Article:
High Tech Research Targets Moose Mortality Mystery
(Superior National Forest – Isabella, Minn.) — Waist-deep snow and tall spruce trees form the perfect north woods welcome mat. No matter the season, visitors to this wilderness will stop at Our Place bar and restaurant in Finland and ask Larry Schanno the same question: Where is the best place to see moose?
“That’s probably the most common question I get asked,” Schanno said.
Unfortunately, Schanno can no longer tell tourists what they’d hope to hear. The days you could easily spot any number of moose lumbering along state Highway 1 are long gone.
Schanno recalls a time when he would see up to 16 moose on any given day.
“It wasn’t if you were going to see a moose between here and Isabella,” he said. “It was how many.”
When asked what he sees now, Schanno fires back with: “I’ve seen one live moose in the last three years.”
Minnesota has lost half its moose in just the last six years. They’re dying faster than they can re-populate Minnesota’s arrowhead, the traditional moose range.
Biologists say, quite bluntly, that at the current rate of the moose mortality it’s likely that Minnesota will be absent of moose in the next 10 to 15 years.
Dr. Erica Butler is the Department of Natural Resources’ wildlife veterinarian. She says it could be a combination of things affecting the moose population, but there’s really no data to be sure.
To get the data, Butler and a team of wildlife researchers are doing something they’ve never attempted before: seting off on a high-tech moose hunt. It’s a $1.2 million research project to follow the largest number of adult moose to date.
Armed with a helicopter and sharpshooter with tranquilizer darts, researchers will spot 110 adult moose from the air. When they do, the helicopter pilot swoops the chopper down into firing range where the darts quickly immobilize the animal for testing.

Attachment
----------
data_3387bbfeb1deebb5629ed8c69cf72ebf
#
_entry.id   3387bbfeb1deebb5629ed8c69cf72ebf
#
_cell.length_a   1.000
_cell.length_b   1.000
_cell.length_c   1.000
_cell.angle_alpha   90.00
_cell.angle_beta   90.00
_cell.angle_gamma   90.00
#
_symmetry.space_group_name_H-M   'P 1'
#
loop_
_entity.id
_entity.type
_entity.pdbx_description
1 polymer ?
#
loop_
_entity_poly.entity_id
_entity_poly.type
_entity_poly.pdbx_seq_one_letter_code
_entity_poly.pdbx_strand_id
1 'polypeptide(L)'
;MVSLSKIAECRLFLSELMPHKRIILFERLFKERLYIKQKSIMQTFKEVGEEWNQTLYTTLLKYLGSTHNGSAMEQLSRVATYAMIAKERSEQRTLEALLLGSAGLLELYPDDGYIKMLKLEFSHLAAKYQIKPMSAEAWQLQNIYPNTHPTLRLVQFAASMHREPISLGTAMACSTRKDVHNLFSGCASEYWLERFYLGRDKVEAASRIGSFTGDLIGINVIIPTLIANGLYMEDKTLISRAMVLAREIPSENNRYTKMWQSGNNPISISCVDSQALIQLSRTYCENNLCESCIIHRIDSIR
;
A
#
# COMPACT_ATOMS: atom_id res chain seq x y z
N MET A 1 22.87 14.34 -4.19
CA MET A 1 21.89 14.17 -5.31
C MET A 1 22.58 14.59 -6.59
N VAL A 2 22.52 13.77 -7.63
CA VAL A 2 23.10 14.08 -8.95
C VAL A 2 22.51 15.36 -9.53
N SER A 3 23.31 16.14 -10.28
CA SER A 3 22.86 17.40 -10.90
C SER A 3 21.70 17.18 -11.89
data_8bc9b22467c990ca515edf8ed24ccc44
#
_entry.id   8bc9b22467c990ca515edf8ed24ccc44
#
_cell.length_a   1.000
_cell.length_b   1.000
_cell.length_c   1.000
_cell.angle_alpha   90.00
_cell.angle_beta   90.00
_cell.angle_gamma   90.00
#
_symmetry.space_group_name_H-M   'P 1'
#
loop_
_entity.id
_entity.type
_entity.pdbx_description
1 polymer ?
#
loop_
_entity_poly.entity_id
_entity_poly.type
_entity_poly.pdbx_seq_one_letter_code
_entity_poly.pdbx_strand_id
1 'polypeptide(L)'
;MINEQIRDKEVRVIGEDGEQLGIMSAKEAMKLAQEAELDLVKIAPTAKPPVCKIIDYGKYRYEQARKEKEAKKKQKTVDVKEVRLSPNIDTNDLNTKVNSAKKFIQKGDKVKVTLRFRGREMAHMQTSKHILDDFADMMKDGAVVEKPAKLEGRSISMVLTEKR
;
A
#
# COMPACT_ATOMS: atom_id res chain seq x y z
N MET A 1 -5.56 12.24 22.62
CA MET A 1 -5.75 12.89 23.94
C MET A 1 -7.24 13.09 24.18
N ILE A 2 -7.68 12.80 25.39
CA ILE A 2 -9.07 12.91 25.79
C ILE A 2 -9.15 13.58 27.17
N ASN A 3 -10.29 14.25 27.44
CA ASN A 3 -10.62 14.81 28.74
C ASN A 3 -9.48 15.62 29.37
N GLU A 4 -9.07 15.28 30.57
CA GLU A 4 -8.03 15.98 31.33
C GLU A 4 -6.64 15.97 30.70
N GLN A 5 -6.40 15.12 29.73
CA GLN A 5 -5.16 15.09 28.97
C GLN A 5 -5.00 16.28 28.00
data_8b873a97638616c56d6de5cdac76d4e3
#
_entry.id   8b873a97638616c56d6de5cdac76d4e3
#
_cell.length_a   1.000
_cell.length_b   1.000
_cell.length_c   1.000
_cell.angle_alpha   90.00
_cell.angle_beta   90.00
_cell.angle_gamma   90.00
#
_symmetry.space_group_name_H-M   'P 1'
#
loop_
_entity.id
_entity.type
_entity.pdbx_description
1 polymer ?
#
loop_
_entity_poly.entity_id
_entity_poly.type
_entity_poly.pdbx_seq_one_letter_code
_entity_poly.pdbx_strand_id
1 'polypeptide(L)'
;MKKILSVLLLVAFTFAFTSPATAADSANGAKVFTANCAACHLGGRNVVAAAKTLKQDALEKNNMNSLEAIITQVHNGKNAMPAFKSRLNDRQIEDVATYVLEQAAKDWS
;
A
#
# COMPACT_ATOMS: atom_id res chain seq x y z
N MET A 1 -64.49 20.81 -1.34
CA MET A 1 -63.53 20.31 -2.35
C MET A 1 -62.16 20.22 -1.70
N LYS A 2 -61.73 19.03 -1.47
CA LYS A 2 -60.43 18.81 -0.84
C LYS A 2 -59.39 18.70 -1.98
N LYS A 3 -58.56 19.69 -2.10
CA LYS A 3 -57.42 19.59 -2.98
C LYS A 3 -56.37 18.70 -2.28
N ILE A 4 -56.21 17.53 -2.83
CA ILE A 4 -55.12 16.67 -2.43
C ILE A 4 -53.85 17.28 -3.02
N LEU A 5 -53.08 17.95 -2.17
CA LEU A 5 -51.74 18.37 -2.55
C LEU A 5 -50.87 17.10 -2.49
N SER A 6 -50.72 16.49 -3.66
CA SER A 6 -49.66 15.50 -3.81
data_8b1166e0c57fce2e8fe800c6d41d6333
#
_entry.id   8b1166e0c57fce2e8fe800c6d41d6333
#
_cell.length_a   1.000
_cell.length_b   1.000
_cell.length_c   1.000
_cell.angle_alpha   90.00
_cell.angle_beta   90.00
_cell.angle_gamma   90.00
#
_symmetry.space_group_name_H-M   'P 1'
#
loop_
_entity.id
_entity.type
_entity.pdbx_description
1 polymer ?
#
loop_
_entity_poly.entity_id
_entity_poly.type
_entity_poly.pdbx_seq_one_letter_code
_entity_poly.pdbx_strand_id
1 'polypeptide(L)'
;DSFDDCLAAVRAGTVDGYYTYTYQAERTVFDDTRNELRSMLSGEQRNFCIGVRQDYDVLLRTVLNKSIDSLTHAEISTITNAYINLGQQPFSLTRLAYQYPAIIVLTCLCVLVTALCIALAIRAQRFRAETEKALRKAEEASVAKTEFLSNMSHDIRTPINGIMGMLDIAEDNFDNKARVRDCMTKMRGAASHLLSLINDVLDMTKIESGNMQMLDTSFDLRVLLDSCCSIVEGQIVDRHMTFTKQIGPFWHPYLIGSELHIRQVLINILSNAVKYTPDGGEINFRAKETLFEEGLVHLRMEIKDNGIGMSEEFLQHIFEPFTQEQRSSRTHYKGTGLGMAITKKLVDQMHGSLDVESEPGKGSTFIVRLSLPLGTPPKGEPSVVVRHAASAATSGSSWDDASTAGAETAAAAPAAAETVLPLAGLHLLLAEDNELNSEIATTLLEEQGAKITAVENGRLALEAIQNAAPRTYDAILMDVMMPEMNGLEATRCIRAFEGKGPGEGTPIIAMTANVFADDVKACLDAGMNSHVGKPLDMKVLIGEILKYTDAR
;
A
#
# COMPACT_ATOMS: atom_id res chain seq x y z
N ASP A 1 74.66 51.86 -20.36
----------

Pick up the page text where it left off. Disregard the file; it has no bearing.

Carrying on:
On the ground, a team of biologists and technicians go to work, processing the dazed moose with a battery of medical tests and devices.
Dave Pauly, a DNR field biologist, says researchers collect seven or eight vials of blood from the moose.
“If ticks are on the animal, we collect some ticks,” he added.
The samples will be processed in a laboratory where technicians will be looking for any signs of parasites, disease, malnutrition or stress.
Hair samples are yanked from the hide and a temperature probe capable of sending remote readings is slid into the moose’s belly. The moose fitted with the device will then be closely monitored for changes in body temperature or unexplained fevers.
Other data is also being collected at the site, including measurements to indicate the overall health of each moose.
“We do a rump fat scope to determine how thick the fat is on the rump,” Pauly said.
At the heart of the study are highly sophisticated remote tracking collars. The devices are being custom fitted to each of the 110 moose captured.
The battery equipped collars will emit traceable pings, every four hours, to determine each animal’s precise location. That will give researchers valuable data to explain moose behavior during periods of unusually warm weather. It’s important information to help explain if a warming climate is causing the animals added stress.
And when the transmitter pings show no movement for a period of six hours or longer, researchers can grab the carcass before the wolves do. It’s vital that they get to the dead moose to remove organs for laboratory analysis.
“This study right now is focusing on why adults are dying at a much faster rate than we see in any other state or province,” Butler said.
The moose captured for collaring and testing are quickly released. They are a little groggy, but no worse for the wear.
Samples gathered from each animal are flown back to a remote field laboratory where technicians prepare the blood, hair and tissue samples for further testing.
“It’s extremely frustrating,” Butler added, referring to the unexplained mortality.
The hunt for answers is on the fast track. There’s no time to waste if Minnesota is to save its majestic moose.
“I’m hoping it’s not too little, too late,” Schanno said.